It should be pretty clear that I don't have an answer to this.  If I did, I'd already have a job.

The question of porn is a particular instance.  I will rule out immediately porn of the violent stripe, and porn involving coercion (economic, sexual, narcotic, etc.): those are clearly negative, both in their treatment of the cast and in their construction of culture.  But suppose in a fantasy land there is a recording of people enjoying a sexual exchange, filmed, packaged, sold and viewed with the intent of arousing the viewer (let's be self-indulgent and pragmatic and assume, as is often done tacitly, that the viewer is a heterosexual male), perhaps even for masturbatory purposes.  Is their violence there?  (and please, these questions are of course rhetorical, but not meant to imply a specific answer, but rather to leave them open)

This is a problem, as always, of representation.  What porn does that seems most violent (in Butler's sense of the word) is construct sexual ideals.  The very act of recording and marketing the sexual image of a person is an endorsement of that image as preferred, and the success of the image reifies it as an ideal.  Then if your boobs aren't big enough, you're not sexy enough, because you don't meet the ideal (e.g.).  But of course, that's not just porn (excepting absurdly broad definitions of the term): movies, advertisements, books, religion, the state, philosophy... all these things are in the business of constructing ideals up to which no one will ever measure.  If representation is the problem, then if we can't watch porn, we also can't engage in most modes of cultural production (including classical music, according to McClary--and I buy this part of her argument).

But there is a difference.  Cultural production that participates in the construction of ideals is ubiquitous: we call it patriarchy, but it goes by any number of names (see Oh God, below).  Porn is unique, though, in it's portrayal of sex.  When I go to bed with a woman, she is almost always completely physically vulnerable to me.  Because porn does not exist in isolation, but rather interacts with everything else, the idealization of a sexual body, combined with a culture of rape, recodes my body as dangerous, rather than only sensual (and by rape culture I mean Western culture--see Susan Brownmiller, Against Our Will [which I've not yet finished], or for a shorter article, Ruth Solie, "What Do Feminist Want? A Reply to Pieter van den Toorn," The Journal of Musicology 9, No. 4, 1991, 399-410).  The interaction between a culture of physical violence against women and an industry predicated on the construction of an impossible sexual ideal breeds both violence and the expectation thereof.  While I cannot do much to change my cultural membership or my body, I can control my relationship to porn.  In the hope that this small change will make she whom I love (still I speak in ideals--both love and she at the present) safer.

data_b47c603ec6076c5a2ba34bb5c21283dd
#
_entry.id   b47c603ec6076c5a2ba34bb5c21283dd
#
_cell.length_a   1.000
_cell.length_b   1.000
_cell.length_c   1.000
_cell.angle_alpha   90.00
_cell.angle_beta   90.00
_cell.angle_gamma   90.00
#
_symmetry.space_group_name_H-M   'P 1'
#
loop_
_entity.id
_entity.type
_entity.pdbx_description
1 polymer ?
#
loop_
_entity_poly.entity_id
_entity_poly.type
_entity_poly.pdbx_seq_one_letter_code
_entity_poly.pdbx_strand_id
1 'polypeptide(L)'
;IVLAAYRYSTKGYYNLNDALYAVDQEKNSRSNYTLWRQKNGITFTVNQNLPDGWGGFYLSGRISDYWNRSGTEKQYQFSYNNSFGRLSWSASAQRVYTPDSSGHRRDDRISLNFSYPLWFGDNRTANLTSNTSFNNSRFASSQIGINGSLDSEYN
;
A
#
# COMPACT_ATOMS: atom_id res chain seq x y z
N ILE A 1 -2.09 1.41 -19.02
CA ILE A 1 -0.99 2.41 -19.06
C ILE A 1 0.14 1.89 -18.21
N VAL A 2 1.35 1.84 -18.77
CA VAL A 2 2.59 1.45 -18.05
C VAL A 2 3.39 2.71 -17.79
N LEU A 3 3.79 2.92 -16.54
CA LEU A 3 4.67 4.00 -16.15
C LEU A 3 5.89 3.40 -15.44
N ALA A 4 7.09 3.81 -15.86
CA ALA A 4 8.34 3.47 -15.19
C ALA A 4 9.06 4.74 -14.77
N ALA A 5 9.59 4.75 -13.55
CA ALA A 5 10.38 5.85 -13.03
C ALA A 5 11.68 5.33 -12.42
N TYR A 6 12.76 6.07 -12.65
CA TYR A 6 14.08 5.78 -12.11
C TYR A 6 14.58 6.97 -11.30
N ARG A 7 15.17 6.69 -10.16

Most of this reasoning is happening in real-time.  I'm beginning to think it would have been more effective to talk to myself than to try to enter a stream in which, in retrospect, I was clearly not welcome.

I'm very bitter about this last.  I love Twisty's work, and will continue to read her blog, but I'm quite scandalized by the ease with which I was presumed guilty even while I expressed my interest and openness.

Politics is impossible, and always happens anyway.  I've often heard people claim that feminists hate porn because they're all a bunch of fat lesbians and it makes them feel bad (or that they're lesbians because they're fat and men don't want them--Freud gets pretty close to exactly that claim.  Freud was a pretty horrible person).  I'd like to pretend this is just a caricature of conservatism, but I'm sure we all know better.  I obviously don't share this view of feminism: if I did I wouldn't have asked for a reason, believing instead that I already held it.  What caught me off guard was that I was instantly caricatured in an equally unflattering way.  I wanted to know the reasons behind a position, and I was therefore opposed to the position, and entrenched in my love for, need of, porn.  But we went over this a bit above.  I'm recursing, this time with more frustration in my voice, and I will move on.